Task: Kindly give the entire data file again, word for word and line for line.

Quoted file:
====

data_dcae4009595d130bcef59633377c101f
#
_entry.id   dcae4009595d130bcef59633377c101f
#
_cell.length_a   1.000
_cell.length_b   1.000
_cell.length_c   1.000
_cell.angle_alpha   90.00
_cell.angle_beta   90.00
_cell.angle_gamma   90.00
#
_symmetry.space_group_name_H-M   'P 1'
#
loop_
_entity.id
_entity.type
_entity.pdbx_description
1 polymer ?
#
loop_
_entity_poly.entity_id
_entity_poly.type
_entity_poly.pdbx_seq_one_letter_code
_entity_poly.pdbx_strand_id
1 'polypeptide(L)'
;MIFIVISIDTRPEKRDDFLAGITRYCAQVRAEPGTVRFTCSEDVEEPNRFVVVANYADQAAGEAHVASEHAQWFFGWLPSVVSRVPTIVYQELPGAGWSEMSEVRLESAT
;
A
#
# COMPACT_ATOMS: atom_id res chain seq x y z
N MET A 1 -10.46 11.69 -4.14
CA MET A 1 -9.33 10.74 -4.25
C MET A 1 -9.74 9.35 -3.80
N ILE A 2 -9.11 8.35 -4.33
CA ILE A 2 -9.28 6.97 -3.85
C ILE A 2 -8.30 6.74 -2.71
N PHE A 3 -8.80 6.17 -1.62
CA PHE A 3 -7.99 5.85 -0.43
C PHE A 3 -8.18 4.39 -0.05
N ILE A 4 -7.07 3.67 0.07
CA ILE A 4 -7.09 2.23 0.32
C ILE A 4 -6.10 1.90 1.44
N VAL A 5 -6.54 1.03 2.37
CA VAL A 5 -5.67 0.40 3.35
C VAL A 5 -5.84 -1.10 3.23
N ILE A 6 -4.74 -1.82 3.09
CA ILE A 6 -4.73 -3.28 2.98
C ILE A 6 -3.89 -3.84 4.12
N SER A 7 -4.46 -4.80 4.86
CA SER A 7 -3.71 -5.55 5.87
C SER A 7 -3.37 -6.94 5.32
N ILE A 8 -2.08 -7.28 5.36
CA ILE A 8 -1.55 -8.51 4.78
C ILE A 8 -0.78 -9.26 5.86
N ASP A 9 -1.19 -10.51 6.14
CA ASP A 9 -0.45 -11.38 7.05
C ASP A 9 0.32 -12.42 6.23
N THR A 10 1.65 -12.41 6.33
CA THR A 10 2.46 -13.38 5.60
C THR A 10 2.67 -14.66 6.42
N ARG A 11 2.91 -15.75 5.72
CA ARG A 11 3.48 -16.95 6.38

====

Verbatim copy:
data_dcae4009595d130bcef59633377c101f
#
_entry.id   dcae4009595d130bcef59633377c101f
#
_cell.length_a   1.000
_cell.length_b   1.000
_cell.length_c   1.000
_cell.angle_alpha   90.00
_cell.angle_beta   90.00
_cell.angle_gamma   90.00
#
_symmetry.space_group_name_H-M   'P 1'
#
loop_
_entity.id
_entity.type
_entity.pdbx_description
1 polymer ?
#
loop_
_entity_poly.entity_id
_entity_poly.type
_entity_poly.pdbx_seq_one_letter_code
_entity_poly.pdbx_strand_id
1 'polypeptide(L)'
;MIFIVISIDTRPEKRDDFLAGITRYCAQVRAEPGTVRFTCSEDVEEPNRFVVVANYADQAAGEAHVASEHAQWFFGWLPSVVSRVPTIVYQELPGAGWSEMSEVRLESAT
;
A
#
# COMPACT_ATOMS: atom_id res chain seq x y z
N MET A 1 -10.46 11.69 -4.14
CA MET A 1 -9.33 10.74 -4.25
C MET A 1 -9.74 9.35 -3.80
N ILE A 2 -9.11 8.35 -4.33
CA ILE A 2 -9.28 6.97 -3.85
C ILE A 2 -8.30 6.74 -2.71
N PHE A 3 -8.80 6.17 -1.62
CA PHE A 3 -7.99 5.85 -0.43
C PHE A 3 -8.18 4.39 -0.05
N ILE A 4 -7.07 3.67 0.07
CA ILE A 4 -7.09 2.23 0.32
C ILE A 4 -6.10 1.90 1.44
N VAL A 5 -6.54 1.03 2.37
CA VAL A 5 -5.67 0.40 3.35
C VAL A 5 -5.84 -1.10 3.23
N ILE A 6 -4.74 -1.82 3.09
CA ILE A 6 -4.73 -3.28 2.98
C ILE A 6 -3.89 -3.84 4.12
N SER A 7 -4.46 -4.80 4.86
CA SER A 7 -3.71 -5.55 5.87
C SER A 7 -3.37 -6.94 5.32
N ILE A 8 -2.08 -7.28 5.36
CA ILE A 8 -1.55 -8.51 4.78
C ILE A 8 -0.78 -9.26 5.86
N ASP A 9 -1.19 -10.51 6.14
CA ASP A 9 -0.45 -11.38 7.05
C ASP A 9 0.32 -12.42 6.23
N THR A 10 1.65 -12.41 6.33
CA THR A 10 2.46 -13.38 5.60
C THR A 10 2.67 -14.66 6.42
N ARG A 11 2.91 -15.75 5.72
CA ARG A 11 3.48 -16.95 6.38